Parabolic troughs and dry-cooled towers deliver similar value for concentrating solar power (CSP) plants, despite different solar profiles, a new report by the Department of Energy's National Renewable Energy Laboratory (NREL) has found.
The report found that the value of delivered energy of dry-cooled tower and parabolic-trough CSP plants – integrated with thermal energy storage – is quite similar.
Parabolic troughs and power towers both concentrate sunlight onto a heat-transfer liquid, which is used to drive a steam turbine. Equipped with a thermal storage capability, such as molten salt, CSP plants can generate electricity for some hours after sundown.
‘In our study, we analyzed various plant configurations and identified specific ones that provide significantly more value than has been found in previous analyses,’ says Jennie Jorgenson, NREL analyst and lead author of the report. ‘For example, we explored the potential benefits of extending thermal storage at CSP plants beyond six hours, a typically modeled amount. In this analysis, we found additional benefits for six to nine hours of storage, but rapidly diminishing benefits for greater than nine hours of storage.’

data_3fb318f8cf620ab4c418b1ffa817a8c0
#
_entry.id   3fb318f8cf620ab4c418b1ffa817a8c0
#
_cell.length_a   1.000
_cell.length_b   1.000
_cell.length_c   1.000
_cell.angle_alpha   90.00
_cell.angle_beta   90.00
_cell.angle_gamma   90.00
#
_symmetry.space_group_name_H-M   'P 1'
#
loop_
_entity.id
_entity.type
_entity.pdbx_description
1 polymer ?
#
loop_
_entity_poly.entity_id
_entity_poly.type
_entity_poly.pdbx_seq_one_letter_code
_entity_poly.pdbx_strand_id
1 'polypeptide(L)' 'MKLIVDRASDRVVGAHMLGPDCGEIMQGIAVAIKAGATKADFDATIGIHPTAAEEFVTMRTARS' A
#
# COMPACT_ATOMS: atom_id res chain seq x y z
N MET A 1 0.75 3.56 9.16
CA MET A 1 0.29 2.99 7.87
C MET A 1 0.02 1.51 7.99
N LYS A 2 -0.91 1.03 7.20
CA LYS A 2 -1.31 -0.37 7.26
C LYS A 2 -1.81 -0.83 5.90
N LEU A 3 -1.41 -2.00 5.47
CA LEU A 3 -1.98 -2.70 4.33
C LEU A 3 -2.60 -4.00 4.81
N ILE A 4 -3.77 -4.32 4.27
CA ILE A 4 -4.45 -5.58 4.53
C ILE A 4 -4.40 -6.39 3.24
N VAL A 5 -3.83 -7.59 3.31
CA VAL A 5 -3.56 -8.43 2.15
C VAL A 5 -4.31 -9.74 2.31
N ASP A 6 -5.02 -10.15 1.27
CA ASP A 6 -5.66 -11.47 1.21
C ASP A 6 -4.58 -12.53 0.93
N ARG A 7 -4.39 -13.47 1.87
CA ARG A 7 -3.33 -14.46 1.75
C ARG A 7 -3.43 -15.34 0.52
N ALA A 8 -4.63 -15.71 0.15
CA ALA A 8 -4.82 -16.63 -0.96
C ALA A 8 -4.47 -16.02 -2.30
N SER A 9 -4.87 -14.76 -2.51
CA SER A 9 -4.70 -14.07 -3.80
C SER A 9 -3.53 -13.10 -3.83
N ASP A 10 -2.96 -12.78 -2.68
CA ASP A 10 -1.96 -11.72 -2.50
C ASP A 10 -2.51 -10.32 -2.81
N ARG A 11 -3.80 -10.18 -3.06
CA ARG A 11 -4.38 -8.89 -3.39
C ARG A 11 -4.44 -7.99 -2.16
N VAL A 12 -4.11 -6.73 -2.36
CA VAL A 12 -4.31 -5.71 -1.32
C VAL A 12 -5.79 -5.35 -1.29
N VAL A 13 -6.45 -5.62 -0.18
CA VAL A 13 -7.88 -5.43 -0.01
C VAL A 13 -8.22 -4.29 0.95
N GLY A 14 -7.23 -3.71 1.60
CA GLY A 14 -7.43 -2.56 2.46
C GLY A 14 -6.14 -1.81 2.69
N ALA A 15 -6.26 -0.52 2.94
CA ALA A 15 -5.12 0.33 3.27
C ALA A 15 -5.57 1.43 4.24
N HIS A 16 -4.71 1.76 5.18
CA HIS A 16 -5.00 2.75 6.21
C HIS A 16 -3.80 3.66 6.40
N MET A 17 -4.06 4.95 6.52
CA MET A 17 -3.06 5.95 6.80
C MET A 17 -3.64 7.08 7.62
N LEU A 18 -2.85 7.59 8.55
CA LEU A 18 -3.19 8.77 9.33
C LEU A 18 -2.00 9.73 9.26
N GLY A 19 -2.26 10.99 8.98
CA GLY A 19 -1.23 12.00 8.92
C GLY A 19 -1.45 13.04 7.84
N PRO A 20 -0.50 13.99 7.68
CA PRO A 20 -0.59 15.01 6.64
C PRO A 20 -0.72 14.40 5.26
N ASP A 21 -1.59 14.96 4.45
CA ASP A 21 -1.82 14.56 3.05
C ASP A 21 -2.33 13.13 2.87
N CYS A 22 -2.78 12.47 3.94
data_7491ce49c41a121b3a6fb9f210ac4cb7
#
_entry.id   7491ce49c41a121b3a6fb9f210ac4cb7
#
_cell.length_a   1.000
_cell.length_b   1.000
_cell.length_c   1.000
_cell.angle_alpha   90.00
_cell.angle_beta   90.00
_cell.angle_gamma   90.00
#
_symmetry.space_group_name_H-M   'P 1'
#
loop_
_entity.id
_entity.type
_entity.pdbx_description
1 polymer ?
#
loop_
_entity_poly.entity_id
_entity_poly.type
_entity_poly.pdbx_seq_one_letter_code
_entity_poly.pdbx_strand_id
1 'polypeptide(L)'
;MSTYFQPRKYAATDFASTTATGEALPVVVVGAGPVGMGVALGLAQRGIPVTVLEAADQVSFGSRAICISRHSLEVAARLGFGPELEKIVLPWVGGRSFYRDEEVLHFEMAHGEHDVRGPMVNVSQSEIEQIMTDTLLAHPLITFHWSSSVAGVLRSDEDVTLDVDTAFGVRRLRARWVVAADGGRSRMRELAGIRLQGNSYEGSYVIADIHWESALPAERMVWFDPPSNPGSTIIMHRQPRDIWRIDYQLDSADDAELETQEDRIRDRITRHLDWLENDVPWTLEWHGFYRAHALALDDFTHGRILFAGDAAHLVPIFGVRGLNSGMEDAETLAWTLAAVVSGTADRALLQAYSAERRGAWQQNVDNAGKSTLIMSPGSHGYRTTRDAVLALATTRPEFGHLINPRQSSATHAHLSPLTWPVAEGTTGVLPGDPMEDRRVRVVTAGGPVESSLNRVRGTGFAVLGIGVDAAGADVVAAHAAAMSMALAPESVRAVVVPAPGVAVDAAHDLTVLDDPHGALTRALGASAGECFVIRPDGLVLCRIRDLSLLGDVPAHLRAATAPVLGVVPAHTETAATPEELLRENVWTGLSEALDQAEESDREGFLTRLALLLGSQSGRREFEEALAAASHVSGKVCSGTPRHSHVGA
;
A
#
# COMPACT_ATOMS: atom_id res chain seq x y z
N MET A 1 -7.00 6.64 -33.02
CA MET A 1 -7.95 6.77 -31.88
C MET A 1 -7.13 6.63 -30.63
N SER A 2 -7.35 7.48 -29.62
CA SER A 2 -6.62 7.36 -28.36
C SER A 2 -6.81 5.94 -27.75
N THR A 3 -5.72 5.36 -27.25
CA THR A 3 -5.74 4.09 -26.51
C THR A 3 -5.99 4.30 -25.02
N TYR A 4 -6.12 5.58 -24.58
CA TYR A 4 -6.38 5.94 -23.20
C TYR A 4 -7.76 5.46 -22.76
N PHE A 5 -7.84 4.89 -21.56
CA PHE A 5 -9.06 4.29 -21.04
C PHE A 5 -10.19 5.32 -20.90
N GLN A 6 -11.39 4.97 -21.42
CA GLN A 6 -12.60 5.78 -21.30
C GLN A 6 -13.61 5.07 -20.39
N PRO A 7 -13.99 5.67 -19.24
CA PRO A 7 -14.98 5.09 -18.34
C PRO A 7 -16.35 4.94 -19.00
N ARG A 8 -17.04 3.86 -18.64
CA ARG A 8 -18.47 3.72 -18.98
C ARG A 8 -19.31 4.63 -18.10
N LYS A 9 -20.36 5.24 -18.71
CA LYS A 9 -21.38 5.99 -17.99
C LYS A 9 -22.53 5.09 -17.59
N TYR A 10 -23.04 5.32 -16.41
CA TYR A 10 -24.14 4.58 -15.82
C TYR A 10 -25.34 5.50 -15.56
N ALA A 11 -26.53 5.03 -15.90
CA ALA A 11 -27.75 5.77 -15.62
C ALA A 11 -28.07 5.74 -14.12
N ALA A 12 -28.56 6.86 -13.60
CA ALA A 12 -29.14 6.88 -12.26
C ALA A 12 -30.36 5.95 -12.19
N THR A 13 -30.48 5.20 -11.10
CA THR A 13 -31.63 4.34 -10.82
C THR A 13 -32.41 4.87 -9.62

NREL is currently undertaking a similar analysis looking at the value of multiple CSP configurations in California under an assumed 40% penetration of renewables within that state.
‘For both conventional and renewable energy systems, low levelized cost of energy does not necessarily reflect these systems' total value to the grid,’ Jorgenson says. ‘So, providing tools that utilities and grid operators are familiar with can lead to more informed decision-making as greater levels of renewable energy penetrate the market.’
The full report can be found here.